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March 2, 1901


JAMA. 1901;XXXVI(9):579. doi:10.1001/jama.1901.02470090043013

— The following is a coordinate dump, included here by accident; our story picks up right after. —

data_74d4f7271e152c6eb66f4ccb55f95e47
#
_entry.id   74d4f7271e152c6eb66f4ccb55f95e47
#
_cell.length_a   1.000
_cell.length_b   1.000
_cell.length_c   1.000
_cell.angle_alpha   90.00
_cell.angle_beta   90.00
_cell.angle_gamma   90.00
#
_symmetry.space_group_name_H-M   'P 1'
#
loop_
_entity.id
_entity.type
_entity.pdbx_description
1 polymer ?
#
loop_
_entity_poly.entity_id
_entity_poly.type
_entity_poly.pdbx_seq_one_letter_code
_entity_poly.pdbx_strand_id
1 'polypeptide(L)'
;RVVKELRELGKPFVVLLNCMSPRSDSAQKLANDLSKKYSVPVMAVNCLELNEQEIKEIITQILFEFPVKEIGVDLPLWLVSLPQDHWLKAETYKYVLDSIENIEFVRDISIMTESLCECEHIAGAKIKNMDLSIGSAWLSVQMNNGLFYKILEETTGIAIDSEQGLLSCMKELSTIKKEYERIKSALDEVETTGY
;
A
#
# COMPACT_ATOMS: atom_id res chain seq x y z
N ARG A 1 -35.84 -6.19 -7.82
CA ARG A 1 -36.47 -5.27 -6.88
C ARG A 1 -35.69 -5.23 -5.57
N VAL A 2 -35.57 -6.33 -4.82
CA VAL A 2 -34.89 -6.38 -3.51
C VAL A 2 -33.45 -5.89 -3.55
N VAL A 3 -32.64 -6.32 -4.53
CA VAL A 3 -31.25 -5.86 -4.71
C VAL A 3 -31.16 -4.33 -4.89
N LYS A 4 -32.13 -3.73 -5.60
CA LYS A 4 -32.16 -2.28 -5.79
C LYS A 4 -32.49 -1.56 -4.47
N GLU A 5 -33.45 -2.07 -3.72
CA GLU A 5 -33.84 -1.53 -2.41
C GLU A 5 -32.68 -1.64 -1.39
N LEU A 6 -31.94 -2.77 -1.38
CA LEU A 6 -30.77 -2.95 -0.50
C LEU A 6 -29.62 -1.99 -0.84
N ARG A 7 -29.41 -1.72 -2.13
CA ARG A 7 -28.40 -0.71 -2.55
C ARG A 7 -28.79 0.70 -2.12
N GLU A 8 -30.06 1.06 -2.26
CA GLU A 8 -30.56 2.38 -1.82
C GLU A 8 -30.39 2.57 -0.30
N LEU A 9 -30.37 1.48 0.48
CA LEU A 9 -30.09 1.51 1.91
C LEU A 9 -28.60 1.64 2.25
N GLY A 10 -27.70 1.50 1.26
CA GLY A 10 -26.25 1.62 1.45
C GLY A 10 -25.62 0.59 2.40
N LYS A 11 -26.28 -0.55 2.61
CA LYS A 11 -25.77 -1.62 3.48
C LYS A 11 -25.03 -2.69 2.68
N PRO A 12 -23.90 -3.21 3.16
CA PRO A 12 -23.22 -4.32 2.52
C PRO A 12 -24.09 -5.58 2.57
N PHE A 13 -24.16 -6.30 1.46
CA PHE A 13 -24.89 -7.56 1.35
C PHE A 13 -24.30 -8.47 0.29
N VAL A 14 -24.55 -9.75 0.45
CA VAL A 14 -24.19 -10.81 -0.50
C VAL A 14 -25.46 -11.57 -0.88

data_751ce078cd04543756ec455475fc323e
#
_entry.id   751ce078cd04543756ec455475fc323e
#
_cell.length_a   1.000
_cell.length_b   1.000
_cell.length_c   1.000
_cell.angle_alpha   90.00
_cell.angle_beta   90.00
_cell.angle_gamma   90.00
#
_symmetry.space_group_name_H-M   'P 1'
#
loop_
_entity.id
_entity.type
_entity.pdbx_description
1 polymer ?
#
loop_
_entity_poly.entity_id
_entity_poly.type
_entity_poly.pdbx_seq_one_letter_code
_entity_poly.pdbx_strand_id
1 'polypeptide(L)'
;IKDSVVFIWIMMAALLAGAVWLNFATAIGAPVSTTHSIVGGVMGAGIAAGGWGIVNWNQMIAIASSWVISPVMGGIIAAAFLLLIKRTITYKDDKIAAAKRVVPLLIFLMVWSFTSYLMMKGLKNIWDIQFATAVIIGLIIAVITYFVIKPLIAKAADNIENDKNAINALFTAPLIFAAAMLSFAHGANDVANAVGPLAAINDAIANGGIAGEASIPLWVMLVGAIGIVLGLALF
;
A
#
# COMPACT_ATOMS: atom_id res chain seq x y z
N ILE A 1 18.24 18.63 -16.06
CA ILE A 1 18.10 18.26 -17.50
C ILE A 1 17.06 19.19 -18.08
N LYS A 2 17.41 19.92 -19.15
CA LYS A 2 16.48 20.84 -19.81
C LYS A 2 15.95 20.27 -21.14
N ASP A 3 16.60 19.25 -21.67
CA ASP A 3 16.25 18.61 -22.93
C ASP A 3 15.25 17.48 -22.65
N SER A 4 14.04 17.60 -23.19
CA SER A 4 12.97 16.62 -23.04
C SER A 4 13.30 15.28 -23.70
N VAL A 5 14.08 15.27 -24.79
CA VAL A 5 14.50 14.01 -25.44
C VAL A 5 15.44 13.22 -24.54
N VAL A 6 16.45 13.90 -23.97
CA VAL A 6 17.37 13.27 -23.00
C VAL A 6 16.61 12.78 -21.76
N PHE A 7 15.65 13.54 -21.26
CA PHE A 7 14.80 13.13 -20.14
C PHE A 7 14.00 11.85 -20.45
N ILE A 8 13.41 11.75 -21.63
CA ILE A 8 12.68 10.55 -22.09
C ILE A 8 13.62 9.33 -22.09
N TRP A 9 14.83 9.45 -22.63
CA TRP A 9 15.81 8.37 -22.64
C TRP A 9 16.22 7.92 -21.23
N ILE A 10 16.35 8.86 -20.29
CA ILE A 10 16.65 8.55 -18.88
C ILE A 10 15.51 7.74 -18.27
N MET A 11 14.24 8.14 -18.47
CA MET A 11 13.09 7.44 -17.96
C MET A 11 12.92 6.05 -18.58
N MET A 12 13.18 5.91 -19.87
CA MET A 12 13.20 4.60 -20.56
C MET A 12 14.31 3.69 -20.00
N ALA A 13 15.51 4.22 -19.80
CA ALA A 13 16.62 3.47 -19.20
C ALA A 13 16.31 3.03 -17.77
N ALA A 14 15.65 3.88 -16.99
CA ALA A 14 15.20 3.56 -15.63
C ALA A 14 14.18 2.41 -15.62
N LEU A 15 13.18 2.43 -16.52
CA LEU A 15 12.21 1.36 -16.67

Thrombosis, especially of veins, is a not infrequent complication of infectious diseases such as pneumonia, typhoid fever, puerperal and other pyemic diseases. Thrombosis is also seen in so-called marantic states, in which death is often hastened by terminal infections. Welch, in his article on "Venous Thrombosis in Cardiac Thrombosis,"1 states that micro-organisms have been found in a large number of thrombi in cases examined in his laboratory. There seems to be but little experimental evidence in favor of the infectious nature of thrombosis under these conditions. The recent work of Jakowski,2 however, is quite suggestive. He injected sterile cultures or solutions of toxins of typhoid and of diphtheria bacilli into the circulatory blood of rabbits and guinea-pigs. After the injection a rubber band was placed around an extremity or an ear for one hour and then removed. Suitable control experiments were made and the animals killed twenty-four to